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Bovine Tuberculosis: Disease Control

Environment Food and Rural Affairs written question – answered on 20th July 2011.

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Photo of Simon Hart Simon Hart Conservative, Carmarthen West and South Pembrokeshire

To ask the Secretary of State for Environment, Food and Rural Affairs how many of the cattle slaughtered during (a) 2009 and (b) 2010 as a result of bovine tuberculosis testing subsequently proved to be negative for the disease.

Photo of James Paice James Paice The Minister of State, Department for Environment, Food and Rural Affairs

Number of cattle slaughtered as skin and interferon gamma test TB reactors in England:

2009: 24,500

2010: 24,213.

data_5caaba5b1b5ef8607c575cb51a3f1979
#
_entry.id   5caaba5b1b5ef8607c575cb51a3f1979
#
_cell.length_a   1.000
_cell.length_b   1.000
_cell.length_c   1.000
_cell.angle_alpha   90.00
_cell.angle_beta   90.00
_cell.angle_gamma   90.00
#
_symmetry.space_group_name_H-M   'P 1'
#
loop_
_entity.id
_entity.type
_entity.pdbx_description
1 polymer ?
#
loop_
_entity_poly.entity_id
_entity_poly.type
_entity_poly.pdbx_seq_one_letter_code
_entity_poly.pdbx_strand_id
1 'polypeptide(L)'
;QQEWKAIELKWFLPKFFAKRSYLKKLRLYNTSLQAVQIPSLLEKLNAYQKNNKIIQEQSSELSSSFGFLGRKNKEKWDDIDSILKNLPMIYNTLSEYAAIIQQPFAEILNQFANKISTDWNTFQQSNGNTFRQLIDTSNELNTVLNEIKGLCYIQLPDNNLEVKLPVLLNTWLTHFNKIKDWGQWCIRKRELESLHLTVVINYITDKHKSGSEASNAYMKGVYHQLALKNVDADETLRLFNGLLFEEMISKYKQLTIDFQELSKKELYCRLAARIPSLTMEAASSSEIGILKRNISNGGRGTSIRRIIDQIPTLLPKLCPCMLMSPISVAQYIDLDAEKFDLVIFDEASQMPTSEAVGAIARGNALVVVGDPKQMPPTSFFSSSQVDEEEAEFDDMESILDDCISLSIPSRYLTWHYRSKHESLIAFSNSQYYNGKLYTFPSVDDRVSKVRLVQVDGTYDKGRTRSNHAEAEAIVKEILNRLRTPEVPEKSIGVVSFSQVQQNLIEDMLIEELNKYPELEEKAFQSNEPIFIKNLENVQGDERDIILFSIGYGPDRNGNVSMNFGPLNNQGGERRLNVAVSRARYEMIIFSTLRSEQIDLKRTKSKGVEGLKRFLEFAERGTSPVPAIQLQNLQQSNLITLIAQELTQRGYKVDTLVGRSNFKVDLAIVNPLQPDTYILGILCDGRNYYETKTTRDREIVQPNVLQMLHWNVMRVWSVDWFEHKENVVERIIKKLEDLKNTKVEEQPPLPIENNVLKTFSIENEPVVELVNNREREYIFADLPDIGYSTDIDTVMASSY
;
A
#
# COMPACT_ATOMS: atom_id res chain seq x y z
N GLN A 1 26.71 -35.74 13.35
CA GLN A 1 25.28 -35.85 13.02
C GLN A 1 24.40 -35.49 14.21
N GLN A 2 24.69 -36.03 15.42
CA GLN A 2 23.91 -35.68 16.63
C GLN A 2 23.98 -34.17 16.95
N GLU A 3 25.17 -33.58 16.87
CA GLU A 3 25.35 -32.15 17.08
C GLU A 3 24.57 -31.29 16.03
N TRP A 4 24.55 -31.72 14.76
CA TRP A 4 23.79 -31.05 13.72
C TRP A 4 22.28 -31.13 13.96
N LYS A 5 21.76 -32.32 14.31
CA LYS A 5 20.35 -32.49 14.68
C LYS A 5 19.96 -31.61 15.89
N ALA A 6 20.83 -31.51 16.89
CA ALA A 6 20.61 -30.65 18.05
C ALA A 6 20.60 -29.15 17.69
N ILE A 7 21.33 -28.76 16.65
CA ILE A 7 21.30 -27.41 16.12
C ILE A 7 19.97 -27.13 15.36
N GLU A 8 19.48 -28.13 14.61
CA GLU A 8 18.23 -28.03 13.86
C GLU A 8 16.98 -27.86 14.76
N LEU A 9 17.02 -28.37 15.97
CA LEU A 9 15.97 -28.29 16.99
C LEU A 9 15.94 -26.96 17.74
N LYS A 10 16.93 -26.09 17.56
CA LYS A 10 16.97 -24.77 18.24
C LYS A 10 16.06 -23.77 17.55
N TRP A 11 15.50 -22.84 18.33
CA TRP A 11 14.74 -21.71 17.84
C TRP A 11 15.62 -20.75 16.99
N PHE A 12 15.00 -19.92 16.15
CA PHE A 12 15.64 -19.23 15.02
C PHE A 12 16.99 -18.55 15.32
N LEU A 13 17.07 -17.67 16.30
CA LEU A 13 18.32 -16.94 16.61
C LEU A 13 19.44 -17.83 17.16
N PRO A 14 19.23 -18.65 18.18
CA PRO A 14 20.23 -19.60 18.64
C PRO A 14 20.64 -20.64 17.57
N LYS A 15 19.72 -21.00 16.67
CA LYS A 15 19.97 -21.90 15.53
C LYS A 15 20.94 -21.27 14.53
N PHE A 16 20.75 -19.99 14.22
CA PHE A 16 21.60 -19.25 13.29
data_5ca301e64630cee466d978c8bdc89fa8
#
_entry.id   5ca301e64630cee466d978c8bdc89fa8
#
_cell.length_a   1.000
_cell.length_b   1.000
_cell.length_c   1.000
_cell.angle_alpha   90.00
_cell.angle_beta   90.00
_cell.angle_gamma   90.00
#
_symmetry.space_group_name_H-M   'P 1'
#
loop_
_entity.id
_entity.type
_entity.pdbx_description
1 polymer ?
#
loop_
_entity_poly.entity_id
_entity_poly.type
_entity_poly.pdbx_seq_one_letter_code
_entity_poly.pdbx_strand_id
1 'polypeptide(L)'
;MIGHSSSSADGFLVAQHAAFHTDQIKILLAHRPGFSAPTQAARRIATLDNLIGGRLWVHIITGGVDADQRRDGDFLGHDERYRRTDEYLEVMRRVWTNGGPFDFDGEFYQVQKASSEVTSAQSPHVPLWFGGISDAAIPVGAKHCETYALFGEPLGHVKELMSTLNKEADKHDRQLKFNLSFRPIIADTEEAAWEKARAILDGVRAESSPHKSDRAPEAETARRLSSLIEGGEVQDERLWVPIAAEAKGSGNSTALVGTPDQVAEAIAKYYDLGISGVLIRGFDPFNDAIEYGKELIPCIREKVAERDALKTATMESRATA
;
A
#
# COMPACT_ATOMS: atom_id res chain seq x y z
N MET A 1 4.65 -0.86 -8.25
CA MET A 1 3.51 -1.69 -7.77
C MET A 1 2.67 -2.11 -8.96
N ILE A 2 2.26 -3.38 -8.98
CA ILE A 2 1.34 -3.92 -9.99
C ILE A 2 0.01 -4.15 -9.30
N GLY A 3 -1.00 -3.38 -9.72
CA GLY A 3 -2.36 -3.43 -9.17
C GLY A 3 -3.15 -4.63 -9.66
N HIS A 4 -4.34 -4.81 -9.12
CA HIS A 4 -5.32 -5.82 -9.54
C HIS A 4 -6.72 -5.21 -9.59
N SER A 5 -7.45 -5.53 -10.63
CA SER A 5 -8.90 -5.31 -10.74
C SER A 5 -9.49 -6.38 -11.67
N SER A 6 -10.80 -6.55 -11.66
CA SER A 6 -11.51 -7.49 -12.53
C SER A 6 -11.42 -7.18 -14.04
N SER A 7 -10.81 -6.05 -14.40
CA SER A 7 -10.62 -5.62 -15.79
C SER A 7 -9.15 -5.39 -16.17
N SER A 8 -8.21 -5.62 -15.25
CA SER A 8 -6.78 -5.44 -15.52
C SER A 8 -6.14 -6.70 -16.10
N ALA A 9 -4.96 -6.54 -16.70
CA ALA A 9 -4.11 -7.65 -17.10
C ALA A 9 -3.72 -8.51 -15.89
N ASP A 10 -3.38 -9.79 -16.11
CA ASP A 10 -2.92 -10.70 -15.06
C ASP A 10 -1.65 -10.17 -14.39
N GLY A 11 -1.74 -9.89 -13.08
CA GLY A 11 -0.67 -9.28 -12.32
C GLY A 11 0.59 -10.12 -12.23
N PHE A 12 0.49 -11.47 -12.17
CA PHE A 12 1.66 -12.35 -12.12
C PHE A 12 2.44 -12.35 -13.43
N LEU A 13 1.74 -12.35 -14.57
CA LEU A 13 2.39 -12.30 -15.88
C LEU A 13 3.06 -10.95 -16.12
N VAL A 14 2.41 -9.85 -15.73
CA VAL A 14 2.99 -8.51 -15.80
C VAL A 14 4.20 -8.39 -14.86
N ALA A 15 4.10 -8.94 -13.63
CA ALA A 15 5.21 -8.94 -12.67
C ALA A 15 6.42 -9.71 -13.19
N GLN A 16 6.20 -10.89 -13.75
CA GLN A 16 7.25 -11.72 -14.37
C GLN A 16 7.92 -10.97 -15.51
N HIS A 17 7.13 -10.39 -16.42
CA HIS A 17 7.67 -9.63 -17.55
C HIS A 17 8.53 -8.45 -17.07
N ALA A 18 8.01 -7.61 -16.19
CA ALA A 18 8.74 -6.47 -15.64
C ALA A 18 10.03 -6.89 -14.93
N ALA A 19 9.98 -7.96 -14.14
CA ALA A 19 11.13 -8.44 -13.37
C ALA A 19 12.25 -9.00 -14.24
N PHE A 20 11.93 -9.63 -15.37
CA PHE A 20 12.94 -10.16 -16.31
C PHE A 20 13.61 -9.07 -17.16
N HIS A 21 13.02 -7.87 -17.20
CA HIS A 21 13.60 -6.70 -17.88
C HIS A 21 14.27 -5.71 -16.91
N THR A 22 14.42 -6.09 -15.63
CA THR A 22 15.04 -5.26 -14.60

All TB reactors are regarded as infected and European and national legislation require all such animals to be slaughtered. Those cattle are then subject to post mortem examination and a proportion of them will also be sampled for laboratory culture, but this is not to prove or disprove the disease status of the animal. The primary purpose of post mortem and bacteriological culture of TB test reactors is to assess the severity of infection and identify the strain of the causative bacterium—this is useful for epidemiological investigations and helps to support subsequent outbreak control efforts. TB is a chronic and insidious infectious disease with potentially long incubation periods. In the early stages of this disease it is often not possible to see lesions with the naked eye, and due to the fastidious nature of the TB bacterium (which may be present in low numbers in the affected organs) it is not always possible to culture it from tissue samples. It is therefore wrong to consider all TB reactors that fail to disclose evidence of infection in the slaughterhouse or in the laboratory as being ‘false positives’ or ‘negative for the disease’.

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